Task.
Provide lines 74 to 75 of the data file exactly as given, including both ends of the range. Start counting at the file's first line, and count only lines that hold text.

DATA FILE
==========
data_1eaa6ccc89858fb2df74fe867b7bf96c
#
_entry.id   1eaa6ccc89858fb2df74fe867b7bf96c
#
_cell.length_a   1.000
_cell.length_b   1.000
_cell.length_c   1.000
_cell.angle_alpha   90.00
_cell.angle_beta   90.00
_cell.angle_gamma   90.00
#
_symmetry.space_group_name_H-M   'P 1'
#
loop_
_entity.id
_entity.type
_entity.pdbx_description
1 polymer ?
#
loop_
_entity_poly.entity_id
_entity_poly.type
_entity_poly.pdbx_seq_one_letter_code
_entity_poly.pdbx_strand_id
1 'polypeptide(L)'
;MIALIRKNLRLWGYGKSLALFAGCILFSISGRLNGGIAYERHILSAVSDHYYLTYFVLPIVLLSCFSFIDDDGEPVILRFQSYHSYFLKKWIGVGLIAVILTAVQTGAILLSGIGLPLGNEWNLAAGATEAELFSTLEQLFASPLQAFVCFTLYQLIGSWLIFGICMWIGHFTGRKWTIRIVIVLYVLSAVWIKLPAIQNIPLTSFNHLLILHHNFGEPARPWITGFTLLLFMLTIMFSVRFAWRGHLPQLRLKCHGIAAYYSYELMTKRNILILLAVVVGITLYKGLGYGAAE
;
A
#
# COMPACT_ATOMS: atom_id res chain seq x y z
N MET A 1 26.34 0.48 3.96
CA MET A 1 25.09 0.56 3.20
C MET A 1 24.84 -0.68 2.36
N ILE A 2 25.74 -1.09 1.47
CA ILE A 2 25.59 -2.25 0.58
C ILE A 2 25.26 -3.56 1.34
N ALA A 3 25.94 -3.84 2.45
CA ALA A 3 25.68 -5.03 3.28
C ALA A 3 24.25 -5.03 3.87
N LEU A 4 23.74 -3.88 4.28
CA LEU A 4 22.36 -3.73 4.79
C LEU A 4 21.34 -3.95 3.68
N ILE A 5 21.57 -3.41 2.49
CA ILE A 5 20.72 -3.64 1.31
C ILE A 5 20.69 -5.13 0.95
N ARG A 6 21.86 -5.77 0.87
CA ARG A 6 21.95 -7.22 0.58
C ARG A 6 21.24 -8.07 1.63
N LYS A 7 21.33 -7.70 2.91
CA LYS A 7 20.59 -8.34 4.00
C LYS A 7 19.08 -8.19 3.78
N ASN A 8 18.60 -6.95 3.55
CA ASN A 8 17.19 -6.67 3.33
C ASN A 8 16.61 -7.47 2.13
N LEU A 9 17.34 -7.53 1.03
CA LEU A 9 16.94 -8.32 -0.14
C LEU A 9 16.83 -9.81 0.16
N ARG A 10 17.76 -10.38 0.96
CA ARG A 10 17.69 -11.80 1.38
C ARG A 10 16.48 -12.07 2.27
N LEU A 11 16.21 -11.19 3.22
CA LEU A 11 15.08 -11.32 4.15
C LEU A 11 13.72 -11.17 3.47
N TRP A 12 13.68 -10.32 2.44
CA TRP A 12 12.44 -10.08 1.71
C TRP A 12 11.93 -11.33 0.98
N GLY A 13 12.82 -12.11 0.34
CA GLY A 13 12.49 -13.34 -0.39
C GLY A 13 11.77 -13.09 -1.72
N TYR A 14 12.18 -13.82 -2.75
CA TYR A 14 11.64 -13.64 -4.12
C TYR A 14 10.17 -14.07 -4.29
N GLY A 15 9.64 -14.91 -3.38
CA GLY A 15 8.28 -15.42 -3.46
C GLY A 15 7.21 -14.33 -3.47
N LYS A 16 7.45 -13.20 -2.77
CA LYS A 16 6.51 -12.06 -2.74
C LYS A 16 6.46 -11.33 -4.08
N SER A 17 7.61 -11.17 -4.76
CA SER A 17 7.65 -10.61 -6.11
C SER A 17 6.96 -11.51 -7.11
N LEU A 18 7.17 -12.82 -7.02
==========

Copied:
CA GLY A 15 8.28 -15.42 -3.46
C GLY A 15 7.21 -14.33 -3.47